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Lobbyist hired to aid city agenda

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Greenwood is hiring a lobbyist to persuade state lawmakers to help the city on a variety of issues, including possibly getting more money for road projects.

This week, the city hired Brian Burdick, attorney with law firm Barnes & Thornburg in Indianapolis. Greenwood has hired lobbyists in the past, but this time the lobbyist won’t be looking for funding for a specific project.

Greenwood is paying the lobbyist $5,000 per month for six months with money from the city general fund. Burdick will track what happens during the legislative session and watch for grants and anything else that would help the city. He also could represent Greenwood on issues where the city disagrees with statewide interest groups, city council members said.

How often Burdick will report to the city and what his day-to-day duties will be hasn’t been decided, Greenwood City Council member Tim McLaughlin said. But he said having a person keeping track of bills and building relationships with lawmakers outside Johnson County will benefit the city.

“It’s a completely different level of government up there. We’re kind of out of the loop in terms of things that might be available,” McLaughlin said.

State lawmakers who represent and live in Johnson County have helped the city greatly, but having a broader look at what’s happening at the state level could give Greenwood better opportunities for getting new projects or grants, he said.

“The more people we know, the chances are better for us to bring something back to Greenwood,” he said.

The city could use money for the east-west corridor planned for the county, council member Brent Corey said. The project includes widening Worthsville Road, but the city doesn’t have funding for all phases of the work, he said.

Burdick also will represent the city on issues where Greenwood disagrees with the Indiana Association of Cities and Towns, a statewide group that represents cities and towns, council president David Hopper said.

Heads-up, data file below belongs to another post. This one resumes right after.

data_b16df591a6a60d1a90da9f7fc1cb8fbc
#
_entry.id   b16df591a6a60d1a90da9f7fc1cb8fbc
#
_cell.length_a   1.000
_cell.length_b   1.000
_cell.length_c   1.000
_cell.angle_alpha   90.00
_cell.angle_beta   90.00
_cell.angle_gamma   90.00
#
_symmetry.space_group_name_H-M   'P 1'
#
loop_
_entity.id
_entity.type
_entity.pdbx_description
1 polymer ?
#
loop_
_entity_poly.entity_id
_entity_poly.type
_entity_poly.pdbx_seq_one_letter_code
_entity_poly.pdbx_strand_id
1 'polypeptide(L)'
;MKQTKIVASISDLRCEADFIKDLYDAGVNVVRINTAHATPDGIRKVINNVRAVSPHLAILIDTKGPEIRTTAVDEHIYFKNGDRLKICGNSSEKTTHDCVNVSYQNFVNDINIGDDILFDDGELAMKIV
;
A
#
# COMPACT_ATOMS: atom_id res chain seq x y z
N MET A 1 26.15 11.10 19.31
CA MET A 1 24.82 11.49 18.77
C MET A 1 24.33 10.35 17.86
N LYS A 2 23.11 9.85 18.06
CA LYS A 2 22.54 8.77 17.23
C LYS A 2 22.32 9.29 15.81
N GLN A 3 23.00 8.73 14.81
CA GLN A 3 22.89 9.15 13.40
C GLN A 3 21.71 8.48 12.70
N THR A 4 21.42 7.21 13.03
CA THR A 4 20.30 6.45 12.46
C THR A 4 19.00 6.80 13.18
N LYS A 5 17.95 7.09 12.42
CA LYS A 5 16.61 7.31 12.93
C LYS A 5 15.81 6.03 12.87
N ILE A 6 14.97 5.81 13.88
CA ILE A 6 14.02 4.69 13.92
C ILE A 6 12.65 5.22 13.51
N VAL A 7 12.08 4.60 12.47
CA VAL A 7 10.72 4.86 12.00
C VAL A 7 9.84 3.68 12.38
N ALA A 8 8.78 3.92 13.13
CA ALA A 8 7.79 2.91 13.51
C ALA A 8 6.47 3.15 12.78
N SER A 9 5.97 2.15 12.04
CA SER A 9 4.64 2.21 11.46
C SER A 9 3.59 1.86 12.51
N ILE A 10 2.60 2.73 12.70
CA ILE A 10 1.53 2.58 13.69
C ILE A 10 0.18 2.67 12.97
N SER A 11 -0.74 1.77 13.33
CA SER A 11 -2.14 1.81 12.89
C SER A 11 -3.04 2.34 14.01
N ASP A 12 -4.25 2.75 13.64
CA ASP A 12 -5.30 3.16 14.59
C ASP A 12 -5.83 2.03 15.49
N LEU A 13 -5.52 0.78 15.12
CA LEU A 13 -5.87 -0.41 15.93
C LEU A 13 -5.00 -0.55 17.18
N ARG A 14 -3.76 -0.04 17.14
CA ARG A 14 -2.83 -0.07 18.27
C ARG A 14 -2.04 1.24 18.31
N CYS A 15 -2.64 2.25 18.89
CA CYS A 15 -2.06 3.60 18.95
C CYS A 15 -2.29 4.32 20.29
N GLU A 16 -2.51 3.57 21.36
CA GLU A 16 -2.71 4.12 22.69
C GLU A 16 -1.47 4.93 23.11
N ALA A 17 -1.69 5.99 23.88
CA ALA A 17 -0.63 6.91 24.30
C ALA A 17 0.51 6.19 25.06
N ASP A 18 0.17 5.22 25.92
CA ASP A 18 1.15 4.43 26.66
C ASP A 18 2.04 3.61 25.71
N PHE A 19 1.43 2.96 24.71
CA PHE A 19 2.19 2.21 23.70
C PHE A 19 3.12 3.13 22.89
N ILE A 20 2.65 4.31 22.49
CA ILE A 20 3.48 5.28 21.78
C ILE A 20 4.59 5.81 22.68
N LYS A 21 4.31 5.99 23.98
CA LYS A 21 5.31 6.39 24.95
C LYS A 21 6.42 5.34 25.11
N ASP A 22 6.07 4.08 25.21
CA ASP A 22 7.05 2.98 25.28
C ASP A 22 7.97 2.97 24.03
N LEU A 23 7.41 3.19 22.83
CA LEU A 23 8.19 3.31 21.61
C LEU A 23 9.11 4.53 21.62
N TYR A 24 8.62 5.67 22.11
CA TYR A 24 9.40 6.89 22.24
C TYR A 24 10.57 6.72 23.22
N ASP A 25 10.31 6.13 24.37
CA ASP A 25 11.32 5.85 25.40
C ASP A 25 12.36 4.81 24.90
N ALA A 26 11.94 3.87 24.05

The city has hired lobbyists in the past to seek state and federal funding for local projects, such as the Interstate 65 exit at Worthsville Road. The city successfully got state money for the project and is paying $11 million for the interchange while the state is paying at least that much.

Construction of the new entrance to the city is slated to start at the end of this year or early in 2015. Greenwood annexed 1,800 acres of land, much of it farm property, around the future interchange, with the expectation that it will be developed and the city will be able to guide construction in the area.

The lobbyist was integral to getting the funding and the project timeline for the interchange, Corey said.

“I know for a fact that the interchange wouldn’t be happening as soon as it is now,” he said.

A lobbyist also helped the city get $1.1 million from the Federal Aviation Administration to repair and lengthen the city airport’s runway in 2012. That lobbyist, also from Barnes & Thornburg, flew Mayor Mark Myers to Washington and arranged to have him meet with Indiana congressmen.

The visit paid off within days, when the FAA approved a runway-lengthening project that Greenwood had been pursuing for years.

Burdick will lobby only at the state level. He will pursue state grant money and could push, for example, for the city to get approval to vote on a local food and beverage tax, Hopper said.

The contract, which is with Barnes & Thornburg, would have to be renewed annually, if the city council chooses. Burdick will be the city’s primary lobbyist for the city, but other attorneys from the firm may lobby for Greenwood, as well, city attorney Krista Taggart said.

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